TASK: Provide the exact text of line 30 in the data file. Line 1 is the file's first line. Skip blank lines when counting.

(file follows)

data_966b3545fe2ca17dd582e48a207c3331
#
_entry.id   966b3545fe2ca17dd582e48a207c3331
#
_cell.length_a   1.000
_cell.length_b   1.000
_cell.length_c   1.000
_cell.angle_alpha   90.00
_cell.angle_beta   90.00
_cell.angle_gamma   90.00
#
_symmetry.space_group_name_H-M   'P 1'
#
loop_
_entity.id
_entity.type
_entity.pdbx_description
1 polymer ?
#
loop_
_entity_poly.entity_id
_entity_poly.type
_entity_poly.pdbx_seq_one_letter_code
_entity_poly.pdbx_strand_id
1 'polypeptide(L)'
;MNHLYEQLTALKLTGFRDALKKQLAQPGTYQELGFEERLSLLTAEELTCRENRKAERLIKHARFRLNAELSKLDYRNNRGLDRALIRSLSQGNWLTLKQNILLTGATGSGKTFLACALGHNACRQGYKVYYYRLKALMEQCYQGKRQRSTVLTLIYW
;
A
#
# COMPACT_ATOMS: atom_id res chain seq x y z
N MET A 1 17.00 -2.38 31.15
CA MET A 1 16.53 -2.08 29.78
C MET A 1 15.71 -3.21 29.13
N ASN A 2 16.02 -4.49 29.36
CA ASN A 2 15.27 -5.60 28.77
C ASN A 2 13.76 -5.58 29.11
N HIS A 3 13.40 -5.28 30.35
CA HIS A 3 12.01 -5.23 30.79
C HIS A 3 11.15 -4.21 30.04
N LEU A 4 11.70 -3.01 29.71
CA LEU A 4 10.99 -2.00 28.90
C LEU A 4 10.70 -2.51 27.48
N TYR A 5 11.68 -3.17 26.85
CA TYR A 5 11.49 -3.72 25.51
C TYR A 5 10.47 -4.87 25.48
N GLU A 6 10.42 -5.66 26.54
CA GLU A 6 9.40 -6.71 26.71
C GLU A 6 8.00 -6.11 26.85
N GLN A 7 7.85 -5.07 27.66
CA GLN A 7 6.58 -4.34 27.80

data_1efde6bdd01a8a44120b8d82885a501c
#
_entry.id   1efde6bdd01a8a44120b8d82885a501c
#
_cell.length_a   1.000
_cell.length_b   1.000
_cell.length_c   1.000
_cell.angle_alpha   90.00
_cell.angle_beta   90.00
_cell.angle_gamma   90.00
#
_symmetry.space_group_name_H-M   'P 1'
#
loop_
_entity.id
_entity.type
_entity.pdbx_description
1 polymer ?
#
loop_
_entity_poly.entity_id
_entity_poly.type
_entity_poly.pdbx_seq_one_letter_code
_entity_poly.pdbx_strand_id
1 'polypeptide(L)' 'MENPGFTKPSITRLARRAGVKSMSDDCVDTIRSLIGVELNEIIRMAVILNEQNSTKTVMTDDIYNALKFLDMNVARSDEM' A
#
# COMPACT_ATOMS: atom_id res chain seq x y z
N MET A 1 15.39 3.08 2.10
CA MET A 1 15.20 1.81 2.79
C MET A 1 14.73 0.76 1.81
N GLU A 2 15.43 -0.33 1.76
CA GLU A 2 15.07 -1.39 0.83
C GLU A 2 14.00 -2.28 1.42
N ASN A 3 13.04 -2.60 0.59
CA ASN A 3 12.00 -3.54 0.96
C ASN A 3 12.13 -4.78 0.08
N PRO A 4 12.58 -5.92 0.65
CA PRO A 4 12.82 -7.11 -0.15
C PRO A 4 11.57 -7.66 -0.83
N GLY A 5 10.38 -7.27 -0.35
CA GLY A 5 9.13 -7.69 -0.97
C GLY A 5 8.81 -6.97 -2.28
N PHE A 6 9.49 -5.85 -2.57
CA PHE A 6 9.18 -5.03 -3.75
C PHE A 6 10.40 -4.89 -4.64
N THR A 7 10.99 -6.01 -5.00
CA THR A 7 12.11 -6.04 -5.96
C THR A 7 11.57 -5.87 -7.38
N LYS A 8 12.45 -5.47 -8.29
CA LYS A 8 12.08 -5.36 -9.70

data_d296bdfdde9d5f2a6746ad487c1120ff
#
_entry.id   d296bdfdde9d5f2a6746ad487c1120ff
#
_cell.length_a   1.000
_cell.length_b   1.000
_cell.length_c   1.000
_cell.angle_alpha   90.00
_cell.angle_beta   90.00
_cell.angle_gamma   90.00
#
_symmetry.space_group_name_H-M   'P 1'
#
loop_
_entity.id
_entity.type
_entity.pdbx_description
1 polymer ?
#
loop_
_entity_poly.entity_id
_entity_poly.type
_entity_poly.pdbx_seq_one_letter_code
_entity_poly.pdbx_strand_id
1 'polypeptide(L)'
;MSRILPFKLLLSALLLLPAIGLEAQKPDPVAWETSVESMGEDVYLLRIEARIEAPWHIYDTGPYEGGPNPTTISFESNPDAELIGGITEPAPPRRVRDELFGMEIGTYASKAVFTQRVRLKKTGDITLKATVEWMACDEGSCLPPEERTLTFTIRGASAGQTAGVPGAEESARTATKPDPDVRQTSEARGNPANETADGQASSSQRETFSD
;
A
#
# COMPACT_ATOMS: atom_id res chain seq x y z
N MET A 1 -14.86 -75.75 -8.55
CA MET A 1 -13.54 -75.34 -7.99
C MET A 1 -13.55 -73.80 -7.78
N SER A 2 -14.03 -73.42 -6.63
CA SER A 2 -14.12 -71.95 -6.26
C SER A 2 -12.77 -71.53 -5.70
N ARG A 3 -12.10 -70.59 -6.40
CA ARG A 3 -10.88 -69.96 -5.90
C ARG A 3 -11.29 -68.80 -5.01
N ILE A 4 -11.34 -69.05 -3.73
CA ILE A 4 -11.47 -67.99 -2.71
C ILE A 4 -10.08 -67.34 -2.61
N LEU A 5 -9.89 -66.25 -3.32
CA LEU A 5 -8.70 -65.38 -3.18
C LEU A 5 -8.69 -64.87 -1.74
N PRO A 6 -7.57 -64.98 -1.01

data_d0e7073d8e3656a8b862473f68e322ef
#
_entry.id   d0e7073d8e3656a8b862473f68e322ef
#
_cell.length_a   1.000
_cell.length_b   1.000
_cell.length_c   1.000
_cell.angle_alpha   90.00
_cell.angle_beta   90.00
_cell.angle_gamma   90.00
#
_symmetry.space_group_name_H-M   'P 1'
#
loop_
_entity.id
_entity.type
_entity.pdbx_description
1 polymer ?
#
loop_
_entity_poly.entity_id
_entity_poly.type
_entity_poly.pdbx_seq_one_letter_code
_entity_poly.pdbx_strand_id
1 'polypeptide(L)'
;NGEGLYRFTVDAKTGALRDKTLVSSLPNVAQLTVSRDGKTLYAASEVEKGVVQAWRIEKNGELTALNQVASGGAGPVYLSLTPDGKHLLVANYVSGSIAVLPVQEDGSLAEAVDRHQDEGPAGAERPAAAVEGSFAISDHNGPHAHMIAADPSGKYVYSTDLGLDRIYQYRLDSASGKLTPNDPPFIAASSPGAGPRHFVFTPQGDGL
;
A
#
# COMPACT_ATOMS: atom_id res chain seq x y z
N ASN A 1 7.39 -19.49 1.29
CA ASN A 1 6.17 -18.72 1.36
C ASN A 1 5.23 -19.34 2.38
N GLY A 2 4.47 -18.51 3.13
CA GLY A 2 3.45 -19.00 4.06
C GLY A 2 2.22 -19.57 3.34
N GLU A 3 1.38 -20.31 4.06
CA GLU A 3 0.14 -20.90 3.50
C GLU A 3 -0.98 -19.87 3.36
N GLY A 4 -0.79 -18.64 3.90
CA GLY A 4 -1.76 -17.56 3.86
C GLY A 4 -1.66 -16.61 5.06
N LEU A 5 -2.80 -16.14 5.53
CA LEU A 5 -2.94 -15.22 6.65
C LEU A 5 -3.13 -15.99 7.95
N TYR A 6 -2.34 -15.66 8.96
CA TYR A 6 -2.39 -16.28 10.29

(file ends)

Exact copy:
# COMPACT_ATOMS: atom_id res chain seq x y z